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Alert rules behind screens

Bridge is not a game of secret codes and messages. Quite to the contrary it is based on the principle of full disclosure. Every player is at all times entitled to base his bids and plays on a full understanding of the meaning and inferences of his opponents’ bids and plays.

To further this principle tournament bridge enforces the alert procedure. The basic idea is to alert opponents to bids that may not be readily understandable. And here it becomes tricky. What is obvious to one person may be just Bohemian villages to another. For non-native German speakers: Bohemian villages means it is Greek to me. Funny how not understanding something seems to assume different nationalities in different languages.

Coming back to the subject every bridge organization typically has their own set of rules for what types of bids are alertable. Full disclosure is the underlying principle, but other elements like tradition and probably more than anything else unauthorized information come into play. Ideally what one would like to avoid is for a partnership to alert each other to the fact that there may be a misunderstanding about a bid one of them has made. For that reason for example doubles generally are not alertable, so a partnership cannot alert each other to whether a double is meant as penalty or not.

When playing behind screens transmitting unauthorized information is no longer a concern. Both WBF (World Bridge Federation) and EBL (European Bridge League) have consequently adapted alert rules behind screens to take this circumstance into account. In their tournaments every conventional bid, every conventional pass, every conventional double and redouble has to be alerted when playing behind screens.

In ACBL territory there are only very few occasions when screens come into play. It was only at the recent Nationals in San Francisco that I noticed that ACBL basically enforces almost the same alert rules behind screens as without screens. And I was left wondering whether this was the best approach. Consider this example: Under ACBL alert rules cue-bids are generally not alertable. That may make a lot of sense, if a bid is easily recognizable as a cue-bid. But what about an auction like this:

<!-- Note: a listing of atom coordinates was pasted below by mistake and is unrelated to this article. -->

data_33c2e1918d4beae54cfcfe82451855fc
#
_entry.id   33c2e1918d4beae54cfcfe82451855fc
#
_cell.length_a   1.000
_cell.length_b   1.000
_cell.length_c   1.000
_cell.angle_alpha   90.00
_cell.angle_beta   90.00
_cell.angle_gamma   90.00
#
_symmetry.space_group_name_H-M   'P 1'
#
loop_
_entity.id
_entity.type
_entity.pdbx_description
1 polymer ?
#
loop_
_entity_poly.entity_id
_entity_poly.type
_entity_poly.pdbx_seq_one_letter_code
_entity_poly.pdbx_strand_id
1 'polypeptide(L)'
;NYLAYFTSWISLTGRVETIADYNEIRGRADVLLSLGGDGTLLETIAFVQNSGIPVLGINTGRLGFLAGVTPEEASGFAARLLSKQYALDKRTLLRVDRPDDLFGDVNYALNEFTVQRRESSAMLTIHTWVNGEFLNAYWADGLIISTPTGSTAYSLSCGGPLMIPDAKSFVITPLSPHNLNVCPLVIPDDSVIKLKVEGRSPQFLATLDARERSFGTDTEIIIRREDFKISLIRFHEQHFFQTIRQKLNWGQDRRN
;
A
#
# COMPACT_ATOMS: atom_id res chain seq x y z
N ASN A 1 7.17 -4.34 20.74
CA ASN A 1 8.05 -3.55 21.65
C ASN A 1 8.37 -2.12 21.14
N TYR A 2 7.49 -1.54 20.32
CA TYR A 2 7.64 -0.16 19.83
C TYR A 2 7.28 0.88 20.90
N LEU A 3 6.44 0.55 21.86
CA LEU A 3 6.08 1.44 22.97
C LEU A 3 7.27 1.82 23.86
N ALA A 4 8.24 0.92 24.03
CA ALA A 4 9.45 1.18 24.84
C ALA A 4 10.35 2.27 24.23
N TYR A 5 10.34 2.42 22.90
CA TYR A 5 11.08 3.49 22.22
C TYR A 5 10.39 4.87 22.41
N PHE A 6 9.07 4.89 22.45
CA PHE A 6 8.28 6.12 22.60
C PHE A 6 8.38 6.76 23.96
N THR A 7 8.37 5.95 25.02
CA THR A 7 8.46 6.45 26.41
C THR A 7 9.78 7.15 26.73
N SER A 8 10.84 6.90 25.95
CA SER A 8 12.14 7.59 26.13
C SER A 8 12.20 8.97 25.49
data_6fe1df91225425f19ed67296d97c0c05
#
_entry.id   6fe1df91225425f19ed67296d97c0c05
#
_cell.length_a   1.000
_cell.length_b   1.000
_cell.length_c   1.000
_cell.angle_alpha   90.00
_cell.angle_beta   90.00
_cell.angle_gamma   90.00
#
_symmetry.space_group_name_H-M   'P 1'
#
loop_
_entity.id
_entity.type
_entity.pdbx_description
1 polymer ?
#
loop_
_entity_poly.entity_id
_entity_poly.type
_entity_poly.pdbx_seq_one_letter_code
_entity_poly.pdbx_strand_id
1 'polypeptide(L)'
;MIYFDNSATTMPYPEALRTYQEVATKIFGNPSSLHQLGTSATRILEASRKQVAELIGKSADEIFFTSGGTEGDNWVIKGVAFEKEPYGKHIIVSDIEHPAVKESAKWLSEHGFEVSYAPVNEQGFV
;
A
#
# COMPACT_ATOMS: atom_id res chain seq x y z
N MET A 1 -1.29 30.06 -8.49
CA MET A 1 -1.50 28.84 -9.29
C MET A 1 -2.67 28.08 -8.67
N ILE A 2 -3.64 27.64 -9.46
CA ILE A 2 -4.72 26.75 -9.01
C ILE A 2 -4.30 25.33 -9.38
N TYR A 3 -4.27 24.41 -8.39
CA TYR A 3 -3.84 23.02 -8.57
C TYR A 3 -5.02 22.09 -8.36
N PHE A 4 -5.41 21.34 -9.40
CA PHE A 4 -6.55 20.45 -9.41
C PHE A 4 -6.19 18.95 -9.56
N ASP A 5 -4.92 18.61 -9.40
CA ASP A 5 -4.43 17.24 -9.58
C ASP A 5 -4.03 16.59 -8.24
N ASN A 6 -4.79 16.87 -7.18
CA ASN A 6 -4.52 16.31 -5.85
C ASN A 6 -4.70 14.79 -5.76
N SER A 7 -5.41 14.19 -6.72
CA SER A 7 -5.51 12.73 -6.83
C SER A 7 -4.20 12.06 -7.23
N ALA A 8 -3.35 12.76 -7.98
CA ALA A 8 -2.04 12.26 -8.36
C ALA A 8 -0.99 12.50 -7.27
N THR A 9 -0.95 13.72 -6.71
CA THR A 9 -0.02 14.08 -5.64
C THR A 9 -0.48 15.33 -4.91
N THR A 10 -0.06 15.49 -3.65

1S – 2D

3S – 4H

1S is limited playing Precision, 2D is not game forcing and 3S shows a maximum for not opening a strong club. Is 4H a cue-bid or natural? You may think: how can this not be a cue-bid? Trust me, there are people in this world who play it as natural. Seeing that 4H could be either a conventional or a natural bid shouldn’t it be alerted when it’s not natural?

What is an opponent supposed to do under the current ACBL alert rules? Let’s say if 4H is a cue-bid he would like to double for the lead, but if it is natural he cannot afford to double. He needs to ask about the meaning of the bid and then pass when being told it is natural. But the question itself gives away information to his opponent, namely that he has a heart holding that would have doubled a cue-bid. Otherwise why would he have asked about the meaning of an unalerted bid? Naturally a player can avoid that dilemma by consequently asking about every single bid in every auction. But who wants to do that? Wouldn’t it be much easier to simply make every conventional bid alertable? As there are no unauthorized information concerns behind screens it seems to me that would be an easy and efficient way to focus more on full disclosure. What do you think?

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